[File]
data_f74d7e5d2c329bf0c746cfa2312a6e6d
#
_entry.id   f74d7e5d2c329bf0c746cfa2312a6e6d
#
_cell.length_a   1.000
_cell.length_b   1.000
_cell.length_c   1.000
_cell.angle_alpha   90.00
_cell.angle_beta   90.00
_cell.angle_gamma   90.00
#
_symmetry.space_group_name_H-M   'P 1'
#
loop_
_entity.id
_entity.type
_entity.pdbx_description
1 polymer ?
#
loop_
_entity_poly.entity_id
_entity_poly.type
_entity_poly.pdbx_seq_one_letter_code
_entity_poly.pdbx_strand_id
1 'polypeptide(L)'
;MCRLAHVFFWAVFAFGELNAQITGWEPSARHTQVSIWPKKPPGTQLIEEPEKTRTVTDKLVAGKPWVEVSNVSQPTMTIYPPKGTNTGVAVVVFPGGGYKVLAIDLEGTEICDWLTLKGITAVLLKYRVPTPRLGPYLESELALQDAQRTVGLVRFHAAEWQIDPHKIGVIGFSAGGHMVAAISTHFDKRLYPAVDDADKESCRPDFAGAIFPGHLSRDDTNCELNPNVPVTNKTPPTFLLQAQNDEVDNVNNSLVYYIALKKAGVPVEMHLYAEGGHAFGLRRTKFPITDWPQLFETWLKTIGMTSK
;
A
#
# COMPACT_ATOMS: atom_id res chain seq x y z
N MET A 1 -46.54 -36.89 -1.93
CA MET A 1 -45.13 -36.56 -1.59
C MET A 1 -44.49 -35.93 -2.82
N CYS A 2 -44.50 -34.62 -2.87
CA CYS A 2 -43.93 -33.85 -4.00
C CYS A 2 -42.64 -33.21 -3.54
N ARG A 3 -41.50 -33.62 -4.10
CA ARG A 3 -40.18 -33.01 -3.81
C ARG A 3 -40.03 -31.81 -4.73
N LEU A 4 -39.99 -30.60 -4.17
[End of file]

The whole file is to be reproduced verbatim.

data_f74d7e5d2c329bf0c746cfa2312a6e6d
#
_entry.id   f74d7e5d2c329bf0c746cfa2312a6e6d
#
_cell.length_a   1.000
_cell.length_b   1.000
_cell.length_c   1.000
_cell.angle_alpha   90.00
_cell.angle_beta   90.00
_cell.angle_gamma   90.00
#
_symmetry.space_group_name_H-M   'P 1'
#
loop_
_entity.id
_entity.type
_entity.pdbx_description
1 polymer ?
#
loop_
_entity_poly.entity_id
_entity_poly.type
_entity_poly.pdbx_seq_one_letter_code
_entity_poly.pdbx_strand_id
1 'polypeptide(L)'
;MCRLAHVFFWAVFAFGELNAQITGWEPSARHTQVSIWPKKPPGTQLIEEPEKTRTVTDKLVAGKPWVEVSNVSQPTMTIYPPKGTNTGVAVVVFPGGGYKVLAIDLEGTEICDWLTLKGITAVLLKYRVPTPRLGPYLESELALQDAQRTVGLVRFHAAEWQIDPHKIGVIGFSAGGHMVAAISTHFDKRLYPAVDDADKESCRPDFAGAIFPGHLSRDDTNCELNPNVPVTNKTPPTFLLQAQNDEVDNVNNSLVYYIALKKAGVPVEMHLYAEGGHAFGLRRTKFPITDWPQLFETWLKTIGMTSK
;
A
#
# COMPACT_ATOMS: atom_id res chain seq x y z
N MET A 1 -46.54 -36.89 -1.93
CA MET A 1 -45.13 -36.56 -1.59
C MET A 1 -44.49 -35.93 -2.82
N CYS A 2 -44.50 -34.62 -2.87
CA CYS A 2 -43.93 -33.85 -4.00
C CYS A 2 -42.64 -33.21 -3.54
N ARG A 3 -41.50 -33.62 -4.10
CA ARG A 3 -40.18 -33.01 -3.81
C ARG A 3 -40.03 -31.81 -4.73
N LEU A 4 -39.99 -30.60 -4.17